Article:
About this blogger:
Andrew Leung is a seminarian for the Roman Catholic Diocese of Steubenville, Ohio. He has served as Director of Music at St. Pius X Church (Atlanta) and taught Gregorian chant at the Cistercian Monastery of the Holy Spirit (Georgia). For two years, he will be studying in Macau, China.
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"Like all other liturgical functions, like offices and ranks in the Church, indeed like everything else in the world, the religious service that we call the Mass existed long before it had a special technical name."
— Rev. Adrian Fortescue (1912)

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An Educational Experience
published 18 February 2015 by Andrew Leung

CTL Education APPY CHINESE NEW YEAR! I am so glad that I can start writing as a contributor on this very special day. Some of you may already know that I grew up in Hong Kong. Thanks to the British, Hong Kong is a special region of China and we are allowed to practice our faith freely. Like most of the Catholics in Hong Kong, I am familiar with traditional hymnodies (with Chinese texts) and organ playing because that is the kind of liturgical music we have at home. I grew up with the “4-hymns sandwich” and that’s all I knew about church music. Singing the four hymns was a routine I do every Sunday and most of the time, I didn’t even pay attention to the text.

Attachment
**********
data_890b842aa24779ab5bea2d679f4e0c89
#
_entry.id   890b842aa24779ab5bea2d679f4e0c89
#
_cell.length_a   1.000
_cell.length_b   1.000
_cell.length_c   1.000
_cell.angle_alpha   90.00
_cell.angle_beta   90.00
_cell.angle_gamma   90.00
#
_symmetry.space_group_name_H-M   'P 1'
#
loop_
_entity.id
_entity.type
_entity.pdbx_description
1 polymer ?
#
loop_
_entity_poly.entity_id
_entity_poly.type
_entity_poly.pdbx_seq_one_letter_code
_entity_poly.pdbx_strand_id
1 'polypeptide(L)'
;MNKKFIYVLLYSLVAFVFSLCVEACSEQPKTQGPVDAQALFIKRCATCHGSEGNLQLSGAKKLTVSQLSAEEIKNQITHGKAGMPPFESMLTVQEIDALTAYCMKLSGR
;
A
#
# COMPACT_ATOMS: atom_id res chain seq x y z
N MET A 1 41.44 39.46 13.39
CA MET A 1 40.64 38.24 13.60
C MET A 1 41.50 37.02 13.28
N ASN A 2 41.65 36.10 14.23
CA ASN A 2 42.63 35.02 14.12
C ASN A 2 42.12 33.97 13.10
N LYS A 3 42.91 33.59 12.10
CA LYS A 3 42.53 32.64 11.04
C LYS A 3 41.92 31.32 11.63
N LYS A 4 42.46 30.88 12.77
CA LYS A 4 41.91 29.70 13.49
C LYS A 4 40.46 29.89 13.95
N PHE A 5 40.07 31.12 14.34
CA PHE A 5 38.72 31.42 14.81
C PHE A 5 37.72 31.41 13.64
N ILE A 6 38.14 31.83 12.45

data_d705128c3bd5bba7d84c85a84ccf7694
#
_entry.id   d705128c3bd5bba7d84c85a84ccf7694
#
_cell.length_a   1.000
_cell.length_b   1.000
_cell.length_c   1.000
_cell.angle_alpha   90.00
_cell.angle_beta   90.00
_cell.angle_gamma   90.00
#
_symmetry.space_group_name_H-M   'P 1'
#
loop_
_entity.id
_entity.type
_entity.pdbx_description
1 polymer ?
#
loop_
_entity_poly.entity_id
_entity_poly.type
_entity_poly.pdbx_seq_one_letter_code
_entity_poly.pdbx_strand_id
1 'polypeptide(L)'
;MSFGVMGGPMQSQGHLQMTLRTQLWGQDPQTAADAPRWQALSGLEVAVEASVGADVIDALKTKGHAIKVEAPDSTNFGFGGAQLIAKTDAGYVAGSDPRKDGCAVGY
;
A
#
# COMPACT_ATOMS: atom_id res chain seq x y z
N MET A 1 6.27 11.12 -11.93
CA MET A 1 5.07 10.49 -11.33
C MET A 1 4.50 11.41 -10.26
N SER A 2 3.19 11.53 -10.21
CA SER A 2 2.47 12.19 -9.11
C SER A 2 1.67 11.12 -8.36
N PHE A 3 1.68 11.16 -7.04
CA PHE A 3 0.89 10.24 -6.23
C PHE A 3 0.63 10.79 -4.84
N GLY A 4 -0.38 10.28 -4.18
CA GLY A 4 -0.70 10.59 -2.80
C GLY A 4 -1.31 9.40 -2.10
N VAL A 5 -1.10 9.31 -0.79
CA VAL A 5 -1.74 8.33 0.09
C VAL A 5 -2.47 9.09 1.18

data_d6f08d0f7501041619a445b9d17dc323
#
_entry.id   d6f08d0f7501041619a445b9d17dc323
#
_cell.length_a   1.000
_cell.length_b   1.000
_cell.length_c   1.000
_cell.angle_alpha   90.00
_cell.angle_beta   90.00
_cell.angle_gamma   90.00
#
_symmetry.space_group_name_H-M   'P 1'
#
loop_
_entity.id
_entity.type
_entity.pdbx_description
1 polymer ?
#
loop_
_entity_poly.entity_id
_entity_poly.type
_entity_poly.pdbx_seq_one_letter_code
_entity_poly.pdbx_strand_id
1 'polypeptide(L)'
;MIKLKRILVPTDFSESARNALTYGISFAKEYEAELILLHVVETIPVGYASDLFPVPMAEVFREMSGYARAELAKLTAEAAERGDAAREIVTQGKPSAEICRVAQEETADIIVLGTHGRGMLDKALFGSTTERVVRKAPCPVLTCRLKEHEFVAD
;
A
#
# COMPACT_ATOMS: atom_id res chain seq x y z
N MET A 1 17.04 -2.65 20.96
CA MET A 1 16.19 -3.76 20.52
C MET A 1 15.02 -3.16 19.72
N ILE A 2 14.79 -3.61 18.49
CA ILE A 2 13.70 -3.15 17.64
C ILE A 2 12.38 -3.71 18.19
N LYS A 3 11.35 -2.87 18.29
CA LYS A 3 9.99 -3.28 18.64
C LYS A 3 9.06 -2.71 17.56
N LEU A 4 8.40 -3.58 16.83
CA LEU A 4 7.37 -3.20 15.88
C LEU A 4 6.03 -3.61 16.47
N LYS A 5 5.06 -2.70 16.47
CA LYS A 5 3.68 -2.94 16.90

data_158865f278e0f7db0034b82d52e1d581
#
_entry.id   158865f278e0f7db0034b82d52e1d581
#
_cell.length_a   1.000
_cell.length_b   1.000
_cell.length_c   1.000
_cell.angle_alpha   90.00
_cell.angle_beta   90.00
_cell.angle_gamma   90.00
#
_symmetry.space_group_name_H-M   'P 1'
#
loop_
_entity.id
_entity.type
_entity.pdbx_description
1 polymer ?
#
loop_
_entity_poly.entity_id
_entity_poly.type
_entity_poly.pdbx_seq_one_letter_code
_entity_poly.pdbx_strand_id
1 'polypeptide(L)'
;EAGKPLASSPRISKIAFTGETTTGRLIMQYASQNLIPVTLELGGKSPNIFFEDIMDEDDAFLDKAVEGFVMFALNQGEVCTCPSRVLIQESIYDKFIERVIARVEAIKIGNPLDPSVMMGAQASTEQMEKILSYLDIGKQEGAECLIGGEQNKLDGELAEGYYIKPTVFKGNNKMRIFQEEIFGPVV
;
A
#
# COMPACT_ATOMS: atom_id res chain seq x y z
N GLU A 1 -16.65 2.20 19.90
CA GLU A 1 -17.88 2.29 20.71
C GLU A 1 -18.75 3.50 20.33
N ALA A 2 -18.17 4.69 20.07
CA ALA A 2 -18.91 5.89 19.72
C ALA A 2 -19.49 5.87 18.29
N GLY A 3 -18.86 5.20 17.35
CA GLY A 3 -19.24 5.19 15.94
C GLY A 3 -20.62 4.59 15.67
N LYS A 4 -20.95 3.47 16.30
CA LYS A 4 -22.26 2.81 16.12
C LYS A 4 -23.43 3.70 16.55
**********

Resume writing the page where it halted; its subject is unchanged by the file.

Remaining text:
I am very blessed and grateful that music is part of my life. I started my musical training in preschool at the age of two, and since then music has been part of my life. Music was just a hobby for me until my discovery of the “Fullness” of Sacred Music, Gregorian Chant and Polyphony. I came to the United States five years ago to attend Franciscan University of Steubenville where I studied the Church’s music.

In order to preserve Sacred Music, a treasure and an essential part of the Church, education is very important. Unlike any other kind of music, Sacred Music is so unique because of its holiness. It is set apart from other kinds of music. I always remind myself that singing the Mass or rehearsing with the choir is not just a routine, it is an opportunity to teach or learn about the Church’s music, both spiritually and musically. It is an educational experience and part of the process of preserving “the Treasure”.